Case evidence points to Ihander

Ilsa Matthes | Daily Press Gregory Ihander and his attorney, Karen Groenhaut, look at notes during a brief recess Thursday. Ihander is charged with the murder of Jolene Eichhorn.

MENOMINEE — Witness testimony continued Thursday in Menominee County Circuit Court, as jurors listened to experts and law enforcement describe how evidence related to the murder of Jolene Eichhorn and the subsequent arrest of Gregory S. Ihander was collected and processed.

Ihander, 49, was arrested Sept. 9, 2015, when a bag of bloody items was found in his home hours after Eichhorn’s body was found in the trunk of her car at the Cedar River Harbor Marina. She was 43 years old at the time of her death.

According to testimony given Thursday by multiple officers from the Michigan State Police, during a search of Ihander’s mobile home following the murder, the garbage bag of bloody items was discovered in Ihander’s bathtub.

“There were 16 different items in the trash bag,” said Lisa Oravetz of the Michigan State Police Marquette forensic lab’s biology unit and crime scene response team, who specializes in identifying biological fluids and contact DNA on evidence. She processed the items at the scene.

Further investigation at the scene by forensic specialists discovered blood in other areas of the home including under the kitchen table, near the kitchen sink, and on a door frame leading to the garage attached to the mobile home.

Other samples that could be tested for DNA and other bodily fluids were also taken from Eichhorn’s car when it was found at the harbor and from Eichhorn’s autopsy. During that autopsy, swabs were taken to determine if a sexual assault had occurred prior to her death.

According to testimony given earlier in the week by Dr. George Krzymowski, a pathologist at the morgue at Upper er Peninsula Health in Marquette, Eichhorn’s autopsy revealed that she bled to death due to a deep stab wound in her chest that severed her cartoid artery, and that Eichhorn had wounds on her hands consistent with attempting to grab a sharp object from an attacker.

In addition to samples from clothing belonging to Ihander that he was wearing at the time of his arrest — some of which were stained with small amounts of blood — and swabs from under his finger nails at the jail, samples were taken from the blade and handle of a hunting knife found at Ihander’s home and the inside of a blood-stained glove found in the garbage bag of bloody items.

Not all of the samples that were taken at the crime scenes or from subsequent evidence have been tested for DNA. The handle of the knife and the inside of the glove, for example, have not been tested.

“Per our procedure manual, I can only send at maximum seven samples at one time in a homicide (investigation). This is due to the fact that DNA analysis is in very high demand and we have limited resources, so they put a cap on the number of samples that I can send at one time,” said Oravetz.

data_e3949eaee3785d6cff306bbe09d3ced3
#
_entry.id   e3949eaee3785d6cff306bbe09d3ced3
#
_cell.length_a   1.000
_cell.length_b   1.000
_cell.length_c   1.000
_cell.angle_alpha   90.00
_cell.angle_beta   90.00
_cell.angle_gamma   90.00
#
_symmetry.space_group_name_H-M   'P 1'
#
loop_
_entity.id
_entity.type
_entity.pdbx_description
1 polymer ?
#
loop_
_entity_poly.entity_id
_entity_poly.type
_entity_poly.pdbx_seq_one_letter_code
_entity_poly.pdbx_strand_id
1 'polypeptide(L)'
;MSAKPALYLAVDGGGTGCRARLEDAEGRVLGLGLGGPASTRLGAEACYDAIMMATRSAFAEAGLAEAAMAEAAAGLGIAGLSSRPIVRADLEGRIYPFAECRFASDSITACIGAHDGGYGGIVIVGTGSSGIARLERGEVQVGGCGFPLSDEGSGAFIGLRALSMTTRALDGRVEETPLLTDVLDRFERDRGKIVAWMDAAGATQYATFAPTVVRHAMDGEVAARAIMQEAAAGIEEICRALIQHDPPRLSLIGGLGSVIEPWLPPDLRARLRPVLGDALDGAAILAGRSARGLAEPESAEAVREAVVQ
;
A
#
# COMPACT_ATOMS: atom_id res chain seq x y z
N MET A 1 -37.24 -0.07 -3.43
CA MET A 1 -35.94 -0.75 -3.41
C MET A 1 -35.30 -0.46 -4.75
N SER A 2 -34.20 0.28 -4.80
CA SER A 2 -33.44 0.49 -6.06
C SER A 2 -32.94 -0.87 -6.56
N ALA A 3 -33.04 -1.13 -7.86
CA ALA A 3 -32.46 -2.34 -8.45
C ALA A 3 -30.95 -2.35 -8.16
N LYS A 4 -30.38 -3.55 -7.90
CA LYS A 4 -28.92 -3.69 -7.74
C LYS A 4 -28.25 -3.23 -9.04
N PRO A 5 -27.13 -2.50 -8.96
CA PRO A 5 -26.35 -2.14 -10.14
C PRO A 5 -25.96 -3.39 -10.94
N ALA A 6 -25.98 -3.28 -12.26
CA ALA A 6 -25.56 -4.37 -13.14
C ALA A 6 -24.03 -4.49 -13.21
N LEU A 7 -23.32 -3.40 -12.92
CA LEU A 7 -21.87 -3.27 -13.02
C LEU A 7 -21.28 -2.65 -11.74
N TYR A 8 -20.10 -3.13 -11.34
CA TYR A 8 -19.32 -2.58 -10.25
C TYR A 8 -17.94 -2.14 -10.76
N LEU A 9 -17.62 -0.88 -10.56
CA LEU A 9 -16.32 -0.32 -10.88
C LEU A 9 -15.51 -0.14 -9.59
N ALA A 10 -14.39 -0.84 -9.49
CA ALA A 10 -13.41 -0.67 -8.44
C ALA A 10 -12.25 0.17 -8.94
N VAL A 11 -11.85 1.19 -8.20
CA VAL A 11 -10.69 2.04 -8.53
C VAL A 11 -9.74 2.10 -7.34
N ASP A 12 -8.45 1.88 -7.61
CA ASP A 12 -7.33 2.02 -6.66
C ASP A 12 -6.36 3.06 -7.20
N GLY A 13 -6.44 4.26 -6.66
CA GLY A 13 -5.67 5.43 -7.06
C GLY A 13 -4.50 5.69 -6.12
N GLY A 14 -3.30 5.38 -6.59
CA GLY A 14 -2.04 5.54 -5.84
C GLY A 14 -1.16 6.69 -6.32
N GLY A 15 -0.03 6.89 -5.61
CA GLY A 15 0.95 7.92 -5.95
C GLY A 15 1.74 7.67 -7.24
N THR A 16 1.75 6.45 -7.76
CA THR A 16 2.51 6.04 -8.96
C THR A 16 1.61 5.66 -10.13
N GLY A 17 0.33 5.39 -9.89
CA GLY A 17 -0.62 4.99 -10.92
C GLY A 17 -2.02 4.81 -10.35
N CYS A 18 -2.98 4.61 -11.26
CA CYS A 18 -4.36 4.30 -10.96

Much of the decision of what needed to be tested was based on how useful information would ultimately be to the investigation. The handle of the knife, for instance, would probably have traces of Ihander’s DNA on it regardless of whether or not he had wielded it against Eichhorn simply because it was his knife and found in his home.

One sample taken from Ihander’s home did raise some questions for the defense. The blood stain on the door frame of Ihander’s garage tested positive for DNA from another, unknown male. While DNA analysis is not Oravetz’ area, she did work with other agencies and was aware of the unknown DNA and attempted to get samples from other subjects who could be compared to the sample. These “elimination samples” would, at the very least, prove whose DNA didn’t match the unknown individual.

During her discussions with other experts, one theory that Oravetz learned of was that Eichhorn was removed from the home on a sleeping bag, and that dragging the bag through the door had left the blood on the frame. She discussed collecting samples from the bag to be sent off for analysis, but ultimately the bag was not tested.

“I asked for elimination samples rather than submitting the sleeping bag, because if the sleeping bag was swabbed you’d have two unknown DNA profiles, you still don’t know who they belong to,” said Oravetz.

Also during the day, Dr. Carla Walker, medical and laboratory director of MEDTOX, a company that does toxicological analysis based in St. Paul, Minn., took the stand to report on MEDTOX’s analysis of Eichhorn’s remains.

According to Walker, Eichhorn’s system did not contain any drugs or alcohol at the time of her death based on the screening. However, some medications, including some she may have been prescribed, have half-lives that make testing difficult.

“The blood drug screen was negative… it’s a comprehensive screen that we preformed. No screen contains every compound known to man but this is a fairly comprehensive screen,” she said, adding that it would screen for controlled substances, anti-depressants, anti-psychotics, and over-the-counter drugs.